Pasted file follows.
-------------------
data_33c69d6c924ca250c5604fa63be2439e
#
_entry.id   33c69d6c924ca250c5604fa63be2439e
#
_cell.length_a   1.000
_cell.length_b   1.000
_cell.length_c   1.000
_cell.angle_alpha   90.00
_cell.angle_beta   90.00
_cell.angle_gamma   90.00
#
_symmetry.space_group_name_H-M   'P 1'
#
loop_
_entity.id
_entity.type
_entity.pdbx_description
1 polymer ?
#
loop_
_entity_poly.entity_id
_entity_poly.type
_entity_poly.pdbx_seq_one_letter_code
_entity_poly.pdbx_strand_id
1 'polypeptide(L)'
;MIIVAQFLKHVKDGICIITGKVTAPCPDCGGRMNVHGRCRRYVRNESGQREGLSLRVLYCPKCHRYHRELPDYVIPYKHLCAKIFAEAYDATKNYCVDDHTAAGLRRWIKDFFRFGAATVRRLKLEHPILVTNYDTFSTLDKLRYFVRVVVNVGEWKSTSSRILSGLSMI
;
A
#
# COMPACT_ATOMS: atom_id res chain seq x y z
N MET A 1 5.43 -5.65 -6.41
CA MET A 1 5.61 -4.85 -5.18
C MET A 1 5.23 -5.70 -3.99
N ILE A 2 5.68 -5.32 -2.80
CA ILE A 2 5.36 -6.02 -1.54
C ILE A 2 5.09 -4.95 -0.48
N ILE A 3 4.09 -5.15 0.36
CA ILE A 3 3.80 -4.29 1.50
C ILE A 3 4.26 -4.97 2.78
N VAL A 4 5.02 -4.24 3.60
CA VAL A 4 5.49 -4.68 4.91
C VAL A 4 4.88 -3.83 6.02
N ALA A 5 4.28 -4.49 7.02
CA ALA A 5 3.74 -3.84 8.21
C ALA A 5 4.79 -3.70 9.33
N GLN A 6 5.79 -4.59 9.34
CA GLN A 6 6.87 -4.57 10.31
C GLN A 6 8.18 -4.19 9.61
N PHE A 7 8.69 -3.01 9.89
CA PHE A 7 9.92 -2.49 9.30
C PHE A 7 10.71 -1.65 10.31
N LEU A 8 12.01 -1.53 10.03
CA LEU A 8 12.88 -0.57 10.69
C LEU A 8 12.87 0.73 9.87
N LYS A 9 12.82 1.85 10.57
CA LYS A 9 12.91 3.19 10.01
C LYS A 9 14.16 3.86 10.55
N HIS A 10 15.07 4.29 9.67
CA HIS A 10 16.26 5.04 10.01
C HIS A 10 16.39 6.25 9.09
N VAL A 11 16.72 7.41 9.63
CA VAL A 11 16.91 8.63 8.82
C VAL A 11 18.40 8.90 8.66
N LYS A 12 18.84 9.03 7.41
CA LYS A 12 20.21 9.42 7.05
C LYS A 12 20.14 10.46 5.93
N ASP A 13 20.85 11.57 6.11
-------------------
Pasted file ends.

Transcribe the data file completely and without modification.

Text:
data_33c69d6c924ca250c5604fa63be2439e
#
_entry.id   33c69d6c924ca250c5604fa63be2439e
#
_cell.length_a   1.000
_cell.length_b   1.000
_cell.length_c   1.000
_cell.angle_alpha   90.00
_cell.angle_beta   90.00
_cell.angle_gamma   90.00
#
_symmetry.space_group_name_H-M   'P 1'
#
loop_
_entity.id
_entity.type
_entity.pdbx_description
1 polymer ?
#
loop_
_entity_poly.entity_id
_entity_poly.type
_entity_poly.pdbx_seq_one_letter_code
_entity_poly.pdbx_strand_id
1 'polypeptide(L)'
;MIIVAQFLKHVKDGICIITGKVTAPCPDCGGRMNVHGRCRRYVRNESGQREGLSLRVLYCPKCHRYHRELPDYVIPYKHLCAKIFAEAYDATKNYCVDDHTAAGLRRWIKDFFRFGAATVRRLKLEHPILVTNYDTFSTLDKLRYFVRVVVNVGEWKSTSSRILSGLSMI
;
A
#
# COMPACT_ATOMS: atom_id res chain seq x y z
N MET A 1 5.43 -5.65 -6.41
CA MET A 1 5.61 -4.85 -5.18
C MET A 1 5.23 -5.70 -3.99
N ILE A 2 5.68 -5.32 -2.80
CA ILE A 2 5.36 -6.02 -1.54
C ILE A 2 5.09 -4.95 -0.48
N ILE A 3 4.09 -5.15 0.36
CA ILE A 3 3.80 -4.29 1.50
C ILE A 3 4.26 -4.97 2.78
N VAL A 4 5.02 -4.24 3.60
CA VAL A 4 5.49 -4.68 4.91
C VAL A 4 4.88 -3.83 6.02
N ALA A 5 4.28 -4.49 7.02
CA ALA A 5 3.74 -3.84 8.21
C ALA A 5 4.79 -3.70 9.33
N GLN A 6 5.79 -4.59 9.34
CA GLN A 6 6.87 -4.57 10.31
C GLN A 6 8.18 -4.19 9.61
N PHE A 7 8.69 -3.01 9.89
CA PHE A 7 9.92 -2.49 9.30
C PHE A 7 10.71 -1.65 10.31
N LEU A 8 12.01 -1.53 10.03
CA LEU A 8 12.88 -0.57 10.69
C LEU A 8 12.87 0.73 9.87
N LYS A 9 12.82 1.85 10.57
CA LYS A 9 12.91 3.19 10.01
C LYS A 9 14.16 3.86 10.55
N HIS A 10 15.07 4.29 9.67
CA HIS A 10 16.26 5.04 10.01
C HIS A 10 16.39 6.25 9.09
N VAL A 11 16.72 7.41 9.63
CA VAL A 11 16.91 8.63 8.82
C VAL A 11 18.40 8.90 8.66
N LYS A 12 18.84 9.03 7.41
CA LYS A 12 20.21 9.42 7.05
C LYS A 12 20.14 10.46 5.93
N ASP A 13 20.85 11.57 6.11